Several weeks ago, I was invited to speak at the Martin Luther King, Jr. event at our independent living campus.  I met with the organizers and stated I would like to present King’s antiwar legacy, which has been virtually forgotten by celebrants who gathered around the country last Monday to honor the civil rights leader. 

I prepared my remarks by reading and rereading his April 4, 1967 speech, which he delivered at Riverside Church in Manhattan.  There was more than 3,000 in attendance.  His speech, “Beyond Vietnam:  A Time to Break Silence,” was criticized by several establishment media outlets such as the New York Times, because King conflated the Vietnam War with the plight of black Americans. 

As I was reading the text of his speech, I realized many of King’s remarks were familiar critiques of war and overseas interventions I had read over the past several decades.  When I came across insightful statements about the horrors of war, I would add them to my laptop’s quotations file. 

Below are the quotes from my file I shared with the 40 or so attendees and then elaborated them in my remarks, including why I was the antiwar candidate when I ran for the US Senate in New Jersey. 

I concluded my presentation with the assertion that King’s antiwar position is more important than his civil rights legacy.  In fact, without a peaceful foreign policy, the economy is harmed, our civil liberties are threatened, and the national debt explodes. 


“Wherever the standard of freedom and independence has been or shall be unfurled, there will be [America’s] heart, her benedictions and her prayers be. But she goes not abroad, in search of monsters to destroy.  She is the well-wisher to the freedom and independence of all.  She is the champion and vindicator only of her own.”  John Quincy Adams

While I trust that liberty and free institutions, as we have experienced them, may ultimately spread over the globe, I am by no means sure that all people are fit for them; nor am I desirous of imposing or forcing our peculiar form upon any other nation that does not wish to embrace them.   Daniel Webster

"I helped make Mexico, especially Tampico, safe for American oil interests in 1914. I helped make Haiti and Cuba a decent place for the National City Bank boys to collect revenues in. I helped in the raping of half a dozen Central American republics for the benefits of Wall Street. The record of racketeering is long. I helped purify Nicaragua for the international banking house of Brown Brothers in 1909-1912. I brought light to the Dominican Republic for American sugar interests in 1916. In China I helped to see to it that Standard Oil went its way unmolested.” General Smedley Butler, twice awarded the Congressional Medal of Honor and author of War is a Racket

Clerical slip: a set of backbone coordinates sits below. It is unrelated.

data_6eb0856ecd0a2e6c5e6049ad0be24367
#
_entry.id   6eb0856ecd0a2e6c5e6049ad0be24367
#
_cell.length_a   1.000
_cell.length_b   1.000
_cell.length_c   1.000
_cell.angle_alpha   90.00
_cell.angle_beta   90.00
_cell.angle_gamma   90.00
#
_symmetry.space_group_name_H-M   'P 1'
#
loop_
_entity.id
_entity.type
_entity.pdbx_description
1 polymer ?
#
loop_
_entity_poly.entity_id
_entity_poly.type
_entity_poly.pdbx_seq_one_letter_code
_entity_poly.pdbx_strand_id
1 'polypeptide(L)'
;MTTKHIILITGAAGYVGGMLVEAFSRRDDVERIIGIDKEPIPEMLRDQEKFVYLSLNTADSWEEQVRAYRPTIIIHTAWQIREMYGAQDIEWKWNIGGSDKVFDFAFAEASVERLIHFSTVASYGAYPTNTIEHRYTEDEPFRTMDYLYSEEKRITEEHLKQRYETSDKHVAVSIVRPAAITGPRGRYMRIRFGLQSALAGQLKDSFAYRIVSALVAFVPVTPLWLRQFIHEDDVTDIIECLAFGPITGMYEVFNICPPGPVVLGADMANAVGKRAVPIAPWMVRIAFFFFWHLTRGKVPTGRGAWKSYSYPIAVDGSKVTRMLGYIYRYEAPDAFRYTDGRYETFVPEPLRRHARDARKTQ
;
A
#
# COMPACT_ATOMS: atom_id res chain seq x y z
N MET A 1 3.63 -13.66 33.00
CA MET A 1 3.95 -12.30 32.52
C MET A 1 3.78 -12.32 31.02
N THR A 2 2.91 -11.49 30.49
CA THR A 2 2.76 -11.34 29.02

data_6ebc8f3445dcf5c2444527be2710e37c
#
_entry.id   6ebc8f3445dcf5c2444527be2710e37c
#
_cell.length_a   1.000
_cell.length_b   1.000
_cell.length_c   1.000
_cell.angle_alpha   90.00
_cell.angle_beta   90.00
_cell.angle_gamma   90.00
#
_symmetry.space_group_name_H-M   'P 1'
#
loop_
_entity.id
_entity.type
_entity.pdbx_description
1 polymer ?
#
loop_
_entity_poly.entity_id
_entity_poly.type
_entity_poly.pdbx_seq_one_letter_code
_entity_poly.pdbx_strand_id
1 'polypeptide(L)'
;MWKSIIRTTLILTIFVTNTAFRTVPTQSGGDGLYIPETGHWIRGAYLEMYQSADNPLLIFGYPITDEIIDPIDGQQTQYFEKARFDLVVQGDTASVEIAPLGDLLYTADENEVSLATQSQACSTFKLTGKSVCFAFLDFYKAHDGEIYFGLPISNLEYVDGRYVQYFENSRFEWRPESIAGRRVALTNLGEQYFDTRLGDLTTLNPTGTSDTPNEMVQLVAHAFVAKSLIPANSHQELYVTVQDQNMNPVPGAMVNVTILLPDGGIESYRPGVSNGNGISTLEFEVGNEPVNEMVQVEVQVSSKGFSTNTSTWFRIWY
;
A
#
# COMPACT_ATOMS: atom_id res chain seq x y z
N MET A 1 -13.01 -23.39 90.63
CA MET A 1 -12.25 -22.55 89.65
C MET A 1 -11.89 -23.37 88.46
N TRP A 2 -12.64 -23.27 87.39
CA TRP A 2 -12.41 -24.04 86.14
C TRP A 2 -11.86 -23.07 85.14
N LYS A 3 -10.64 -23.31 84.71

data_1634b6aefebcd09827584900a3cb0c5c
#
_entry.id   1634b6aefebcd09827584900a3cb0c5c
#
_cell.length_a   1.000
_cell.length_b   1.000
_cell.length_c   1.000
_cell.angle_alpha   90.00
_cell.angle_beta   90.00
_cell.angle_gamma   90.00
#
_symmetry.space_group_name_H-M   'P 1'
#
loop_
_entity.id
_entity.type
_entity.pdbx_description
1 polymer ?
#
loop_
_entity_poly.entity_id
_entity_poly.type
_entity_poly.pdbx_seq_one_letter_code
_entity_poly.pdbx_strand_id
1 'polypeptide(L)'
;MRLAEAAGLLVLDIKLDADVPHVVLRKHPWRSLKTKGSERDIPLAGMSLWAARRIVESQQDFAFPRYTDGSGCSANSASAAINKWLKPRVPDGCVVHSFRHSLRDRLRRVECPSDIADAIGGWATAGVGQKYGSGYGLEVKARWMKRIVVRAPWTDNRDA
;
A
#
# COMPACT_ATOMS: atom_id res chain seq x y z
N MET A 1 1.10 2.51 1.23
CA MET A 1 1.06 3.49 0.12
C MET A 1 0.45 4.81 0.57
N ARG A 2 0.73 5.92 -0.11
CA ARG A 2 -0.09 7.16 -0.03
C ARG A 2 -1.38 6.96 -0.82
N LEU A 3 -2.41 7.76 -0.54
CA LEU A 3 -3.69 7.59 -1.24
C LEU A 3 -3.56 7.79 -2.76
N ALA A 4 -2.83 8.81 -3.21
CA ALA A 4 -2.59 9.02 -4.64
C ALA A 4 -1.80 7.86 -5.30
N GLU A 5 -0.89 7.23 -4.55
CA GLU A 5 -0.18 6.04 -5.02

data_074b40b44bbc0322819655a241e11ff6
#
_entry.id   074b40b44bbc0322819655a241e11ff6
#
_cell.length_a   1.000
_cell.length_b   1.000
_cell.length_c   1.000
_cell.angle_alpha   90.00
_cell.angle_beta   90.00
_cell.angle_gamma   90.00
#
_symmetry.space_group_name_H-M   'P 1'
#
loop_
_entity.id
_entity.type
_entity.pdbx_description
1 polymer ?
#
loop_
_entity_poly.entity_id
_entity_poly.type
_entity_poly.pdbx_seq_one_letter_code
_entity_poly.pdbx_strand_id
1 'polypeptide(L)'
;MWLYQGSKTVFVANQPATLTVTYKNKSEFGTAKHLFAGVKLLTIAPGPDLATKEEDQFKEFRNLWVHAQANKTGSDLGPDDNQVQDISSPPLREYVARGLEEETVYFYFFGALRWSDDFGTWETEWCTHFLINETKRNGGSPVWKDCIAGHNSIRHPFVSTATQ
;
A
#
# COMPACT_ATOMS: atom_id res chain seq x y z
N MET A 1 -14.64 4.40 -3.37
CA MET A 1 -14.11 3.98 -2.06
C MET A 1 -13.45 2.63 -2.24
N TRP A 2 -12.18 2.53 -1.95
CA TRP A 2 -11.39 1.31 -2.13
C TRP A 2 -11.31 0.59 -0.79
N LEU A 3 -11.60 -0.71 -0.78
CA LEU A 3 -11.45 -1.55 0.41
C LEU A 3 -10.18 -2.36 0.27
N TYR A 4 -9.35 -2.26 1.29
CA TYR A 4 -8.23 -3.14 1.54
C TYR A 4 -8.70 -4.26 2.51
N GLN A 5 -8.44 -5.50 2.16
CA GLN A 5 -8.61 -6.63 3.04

There are only two things we should fight for. One is the defense of our homes and the other is the Bill of Rights. War for any other reason is simply a racket. General Smedley Butler

Ludwig von Mises: "Society has arisen out of the works of peace; the essence of society is peacemaking. Peace and not war is the father of all things. Only economic action has created the wealth around us; labor, not the profession of arms, brings happiness. Peace builds, war destroys."

"Even if it were desirable, America is not strong enough to police the world by military force. If  Our Christian ideals cannot be exported to other lands by dollars and guns."  Howard Buffett

What difference does it make to the dead, the orphans and the homeless,  whether the mad destruction is wrought under the name of totalitarianism or the holy name of liberty or democracy?  Mahatma Gandhi  

Every gun that is made, every warship launched, every rocket fired, signifies in the final sense a theft from those who hunger and are not fed, those who are cold and are not clothed.   Dwight D. Eisenhower

Can anything be stupider than that a man has the right to kill me because he lives on the other side of a river and his ruler has a quarrel with mine, though I have not quarreled with him? Blaise Pascal

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